Big Ads, Deep E Treading Softly on the Green Path | Adweek Big Ads, Deep E Treading Softly on the Green Path | Adweek
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Big Ads, Deep E Treading Softly on the Green Path

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New Ads Distance Footwear Maker From 'Typical Tree Huggers'
LOS ANGELES--A new print and outdoor campaign from Big Ads posits that buying Deep E environmental footwear and accessories is good for Mother Earth.
Highlighting Portland, Ore.-based Deep E's fall line, the ads introduce a number of different shoes while explaining that a portion of sales goes to three different environmental causes.
While pointing to the brand's environmental benefits--the company uses materials and processes that help minimize waste while conserving resources--the agency wanted to avoid using guilt trips or making the ads heavy-handed.
"We didn't want to come across as typical tree huggers," said Sean Blixseth, account executive and president of the Portland agency. "These are great shoes, and as a sense of affirmation, they're environmentally [friendly]."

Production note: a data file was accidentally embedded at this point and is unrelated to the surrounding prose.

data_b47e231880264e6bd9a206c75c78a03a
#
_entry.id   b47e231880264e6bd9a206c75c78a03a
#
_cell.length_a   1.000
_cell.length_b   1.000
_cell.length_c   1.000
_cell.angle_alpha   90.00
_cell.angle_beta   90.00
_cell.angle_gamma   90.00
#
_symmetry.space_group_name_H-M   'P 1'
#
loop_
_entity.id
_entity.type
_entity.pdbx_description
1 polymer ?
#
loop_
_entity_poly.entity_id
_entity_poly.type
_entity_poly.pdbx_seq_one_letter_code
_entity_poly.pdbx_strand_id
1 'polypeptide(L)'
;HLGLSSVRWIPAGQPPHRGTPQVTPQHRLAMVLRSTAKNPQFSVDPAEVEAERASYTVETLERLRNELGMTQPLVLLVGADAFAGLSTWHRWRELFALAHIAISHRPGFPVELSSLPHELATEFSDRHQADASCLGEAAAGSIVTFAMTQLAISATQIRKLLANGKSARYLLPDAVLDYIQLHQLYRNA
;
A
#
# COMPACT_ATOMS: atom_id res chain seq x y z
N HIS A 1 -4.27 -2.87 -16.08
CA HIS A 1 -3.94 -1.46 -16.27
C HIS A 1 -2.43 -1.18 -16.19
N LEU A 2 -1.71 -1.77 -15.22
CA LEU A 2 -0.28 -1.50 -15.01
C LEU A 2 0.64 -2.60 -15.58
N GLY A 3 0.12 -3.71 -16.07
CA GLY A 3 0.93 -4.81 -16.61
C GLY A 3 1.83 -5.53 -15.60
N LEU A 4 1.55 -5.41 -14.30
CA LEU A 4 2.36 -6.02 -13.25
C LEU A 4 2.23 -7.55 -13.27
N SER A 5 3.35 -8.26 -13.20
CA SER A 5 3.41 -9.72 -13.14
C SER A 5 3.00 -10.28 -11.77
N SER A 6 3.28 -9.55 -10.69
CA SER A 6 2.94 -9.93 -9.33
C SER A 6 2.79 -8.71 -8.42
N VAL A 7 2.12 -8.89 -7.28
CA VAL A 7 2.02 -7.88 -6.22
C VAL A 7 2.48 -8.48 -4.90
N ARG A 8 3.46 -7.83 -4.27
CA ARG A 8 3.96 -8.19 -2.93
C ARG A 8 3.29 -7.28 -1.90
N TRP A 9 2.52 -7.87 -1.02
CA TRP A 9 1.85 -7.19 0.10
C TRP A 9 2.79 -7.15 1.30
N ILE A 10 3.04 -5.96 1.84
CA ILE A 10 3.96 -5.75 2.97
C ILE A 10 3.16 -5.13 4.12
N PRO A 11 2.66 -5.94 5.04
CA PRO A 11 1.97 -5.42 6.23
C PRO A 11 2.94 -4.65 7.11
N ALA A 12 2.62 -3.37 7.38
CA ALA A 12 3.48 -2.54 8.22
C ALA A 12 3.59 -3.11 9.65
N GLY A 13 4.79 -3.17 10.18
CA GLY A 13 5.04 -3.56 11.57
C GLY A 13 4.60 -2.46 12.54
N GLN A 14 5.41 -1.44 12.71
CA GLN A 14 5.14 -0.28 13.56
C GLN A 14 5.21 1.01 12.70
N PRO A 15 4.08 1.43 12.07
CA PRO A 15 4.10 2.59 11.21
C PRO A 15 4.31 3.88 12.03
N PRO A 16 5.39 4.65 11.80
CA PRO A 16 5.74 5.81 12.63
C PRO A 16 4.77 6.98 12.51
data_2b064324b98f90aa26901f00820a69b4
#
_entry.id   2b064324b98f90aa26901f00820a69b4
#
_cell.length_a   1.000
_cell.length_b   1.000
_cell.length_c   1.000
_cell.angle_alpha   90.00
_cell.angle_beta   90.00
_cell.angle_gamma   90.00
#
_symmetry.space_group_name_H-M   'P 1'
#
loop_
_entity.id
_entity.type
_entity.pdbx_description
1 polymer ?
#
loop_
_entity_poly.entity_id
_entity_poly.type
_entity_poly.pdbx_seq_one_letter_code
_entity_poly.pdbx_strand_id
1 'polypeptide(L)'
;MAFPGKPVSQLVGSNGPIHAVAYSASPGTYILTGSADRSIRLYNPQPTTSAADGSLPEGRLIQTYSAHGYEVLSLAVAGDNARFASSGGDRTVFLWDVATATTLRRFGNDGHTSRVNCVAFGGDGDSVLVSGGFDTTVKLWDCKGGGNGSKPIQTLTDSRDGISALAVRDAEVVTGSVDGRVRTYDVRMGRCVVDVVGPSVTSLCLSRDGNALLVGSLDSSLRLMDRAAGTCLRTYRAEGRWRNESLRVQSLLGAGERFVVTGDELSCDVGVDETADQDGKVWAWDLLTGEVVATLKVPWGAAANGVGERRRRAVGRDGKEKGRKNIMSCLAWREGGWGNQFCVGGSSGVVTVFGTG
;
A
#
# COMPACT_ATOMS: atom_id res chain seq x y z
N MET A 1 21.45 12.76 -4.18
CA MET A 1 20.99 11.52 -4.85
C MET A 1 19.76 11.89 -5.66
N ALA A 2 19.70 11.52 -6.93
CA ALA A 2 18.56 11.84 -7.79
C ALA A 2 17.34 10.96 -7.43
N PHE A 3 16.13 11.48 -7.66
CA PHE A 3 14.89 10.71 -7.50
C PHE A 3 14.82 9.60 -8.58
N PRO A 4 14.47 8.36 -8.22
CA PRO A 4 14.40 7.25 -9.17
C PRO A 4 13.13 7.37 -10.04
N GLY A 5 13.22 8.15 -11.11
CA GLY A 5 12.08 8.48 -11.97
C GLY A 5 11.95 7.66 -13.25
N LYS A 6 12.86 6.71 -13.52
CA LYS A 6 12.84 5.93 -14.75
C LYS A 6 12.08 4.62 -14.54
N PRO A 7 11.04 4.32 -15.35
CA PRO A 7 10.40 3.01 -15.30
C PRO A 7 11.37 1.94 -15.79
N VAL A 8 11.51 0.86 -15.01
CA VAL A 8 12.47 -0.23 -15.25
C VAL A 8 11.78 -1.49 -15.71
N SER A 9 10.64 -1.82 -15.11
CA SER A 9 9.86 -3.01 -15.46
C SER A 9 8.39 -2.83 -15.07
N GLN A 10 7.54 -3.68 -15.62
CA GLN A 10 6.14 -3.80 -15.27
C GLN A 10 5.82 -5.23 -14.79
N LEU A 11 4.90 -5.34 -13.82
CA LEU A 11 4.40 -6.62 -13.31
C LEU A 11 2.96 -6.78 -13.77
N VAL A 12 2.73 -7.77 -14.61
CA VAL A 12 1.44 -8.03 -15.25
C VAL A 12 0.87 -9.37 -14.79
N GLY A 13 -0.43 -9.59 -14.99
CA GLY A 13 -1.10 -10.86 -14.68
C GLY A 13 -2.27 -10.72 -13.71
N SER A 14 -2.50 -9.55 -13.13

One ad, for the Coho shoe, even cautions against mistaking the product for "hippie shoes."
"For starters, hippies don't wear shoes," it states.
In addition to point-of-sale executions, two phases of print ads will begin breaking in December, around the holidays. Phase one will include environmental magazines such as Sierra and Mother Jones, while the second wave will target alternative weeklies and national magazines such as Spin.
Blixseth said he and his staff enjoyed working on a product they felt good about. "So many times we are challenged by [handling] products we don't agree with or like," he said.
Big Ads' creative team included creative director and copywriter Joel Thomas, art director Jim Raleigh, photographer Andy Batt and client contact Bob Farentinos.
Big Ads won the account two and a half years ago. Its experience in the category also includes assignments for Nike and Dr. Martens. K